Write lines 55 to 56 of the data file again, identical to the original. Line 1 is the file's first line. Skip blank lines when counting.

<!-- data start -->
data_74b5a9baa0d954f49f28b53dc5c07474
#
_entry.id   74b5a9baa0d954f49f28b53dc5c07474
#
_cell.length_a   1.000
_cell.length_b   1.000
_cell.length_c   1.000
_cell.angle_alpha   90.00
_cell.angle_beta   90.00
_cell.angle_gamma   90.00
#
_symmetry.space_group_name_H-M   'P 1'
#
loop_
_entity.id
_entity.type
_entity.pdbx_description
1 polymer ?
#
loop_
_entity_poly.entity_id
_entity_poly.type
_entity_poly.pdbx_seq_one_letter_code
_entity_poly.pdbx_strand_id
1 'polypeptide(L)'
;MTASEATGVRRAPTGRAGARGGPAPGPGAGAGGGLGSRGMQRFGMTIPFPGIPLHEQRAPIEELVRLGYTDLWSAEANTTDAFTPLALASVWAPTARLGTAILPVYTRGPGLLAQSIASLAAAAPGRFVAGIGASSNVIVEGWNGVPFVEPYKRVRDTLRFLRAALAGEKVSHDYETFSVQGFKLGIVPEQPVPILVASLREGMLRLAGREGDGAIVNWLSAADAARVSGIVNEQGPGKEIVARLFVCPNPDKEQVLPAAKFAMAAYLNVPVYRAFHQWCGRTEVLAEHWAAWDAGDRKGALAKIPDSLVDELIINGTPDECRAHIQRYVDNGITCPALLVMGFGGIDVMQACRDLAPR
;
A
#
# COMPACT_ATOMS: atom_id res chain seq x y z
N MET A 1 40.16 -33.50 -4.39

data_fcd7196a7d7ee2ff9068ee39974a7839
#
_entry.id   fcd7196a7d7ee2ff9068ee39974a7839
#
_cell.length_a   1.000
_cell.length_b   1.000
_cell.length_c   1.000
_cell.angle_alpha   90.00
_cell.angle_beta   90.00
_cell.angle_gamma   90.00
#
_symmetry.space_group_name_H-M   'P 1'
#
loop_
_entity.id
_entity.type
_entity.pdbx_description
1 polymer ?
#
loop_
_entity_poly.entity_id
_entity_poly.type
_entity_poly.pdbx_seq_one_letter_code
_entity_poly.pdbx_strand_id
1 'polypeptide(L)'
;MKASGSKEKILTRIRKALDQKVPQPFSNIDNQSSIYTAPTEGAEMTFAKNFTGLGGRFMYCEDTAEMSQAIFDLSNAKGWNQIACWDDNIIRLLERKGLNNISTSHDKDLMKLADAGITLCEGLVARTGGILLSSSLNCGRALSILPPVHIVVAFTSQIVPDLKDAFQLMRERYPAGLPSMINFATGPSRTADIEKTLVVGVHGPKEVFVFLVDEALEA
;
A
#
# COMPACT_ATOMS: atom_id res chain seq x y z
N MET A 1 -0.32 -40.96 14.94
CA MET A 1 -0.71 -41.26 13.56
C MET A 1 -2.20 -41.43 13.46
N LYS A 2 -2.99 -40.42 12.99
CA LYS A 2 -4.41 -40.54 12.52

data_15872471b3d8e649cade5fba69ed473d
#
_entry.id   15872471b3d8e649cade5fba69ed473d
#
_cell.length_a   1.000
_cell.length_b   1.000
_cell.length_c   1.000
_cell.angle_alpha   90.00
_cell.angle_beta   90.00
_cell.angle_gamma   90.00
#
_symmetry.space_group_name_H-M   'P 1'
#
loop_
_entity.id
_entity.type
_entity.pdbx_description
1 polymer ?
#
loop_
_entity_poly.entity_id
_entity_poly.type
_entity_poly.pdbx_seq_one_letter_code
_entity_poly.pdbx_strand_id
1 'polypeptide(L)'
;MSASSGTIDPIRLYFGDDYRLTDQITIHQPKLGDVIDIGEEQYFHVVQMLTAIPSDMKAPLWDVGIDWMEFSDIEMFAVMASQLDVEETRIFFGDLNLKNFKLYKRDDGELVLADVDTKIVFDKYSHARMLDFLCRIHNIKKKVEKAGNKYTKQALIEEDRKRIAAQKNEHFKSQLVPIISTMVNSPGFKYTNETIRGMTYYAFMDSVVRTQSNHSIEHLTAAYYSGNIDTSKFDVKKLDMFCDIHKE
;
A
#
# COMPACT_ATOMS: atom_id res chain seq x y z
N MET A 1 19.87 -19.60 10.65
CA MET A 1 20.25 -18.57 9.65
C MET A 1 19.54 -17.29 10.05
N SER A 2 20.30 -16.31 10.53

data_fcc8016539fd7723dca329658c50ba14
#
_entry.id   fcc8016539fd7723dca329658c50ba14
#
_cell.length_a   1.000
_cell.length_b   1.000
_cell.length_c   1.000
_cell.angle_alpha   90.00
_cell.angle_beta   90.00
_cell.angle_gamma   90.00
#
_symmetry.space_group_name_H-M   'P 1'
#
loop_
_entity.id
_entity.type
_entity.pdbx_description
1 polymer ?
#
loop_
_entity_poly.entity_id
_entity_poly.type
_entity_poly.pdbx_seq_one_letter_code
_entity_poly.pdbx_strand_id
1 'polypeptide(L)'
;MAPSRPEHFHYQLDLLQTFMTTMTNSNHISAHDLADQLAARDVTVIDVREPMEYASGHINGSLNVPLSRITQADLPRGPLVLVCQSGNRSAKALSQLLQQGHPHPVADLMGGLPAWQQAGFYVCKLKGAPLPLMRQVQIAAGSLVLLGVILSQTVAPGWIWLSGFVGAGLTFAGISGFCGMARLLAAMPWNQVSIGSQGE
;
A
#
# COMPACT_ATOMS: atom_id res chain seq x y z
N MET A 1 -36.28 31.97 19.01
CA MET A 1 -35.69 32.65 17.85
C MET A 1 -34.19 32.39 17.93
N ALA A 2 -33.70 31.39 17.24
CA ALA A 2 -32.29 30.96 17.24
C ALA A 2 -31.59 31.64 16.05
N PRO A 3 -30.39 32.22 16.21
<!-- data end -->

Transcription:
_entity_poly.pdbx_strand_id
1 'polypeptide(L)'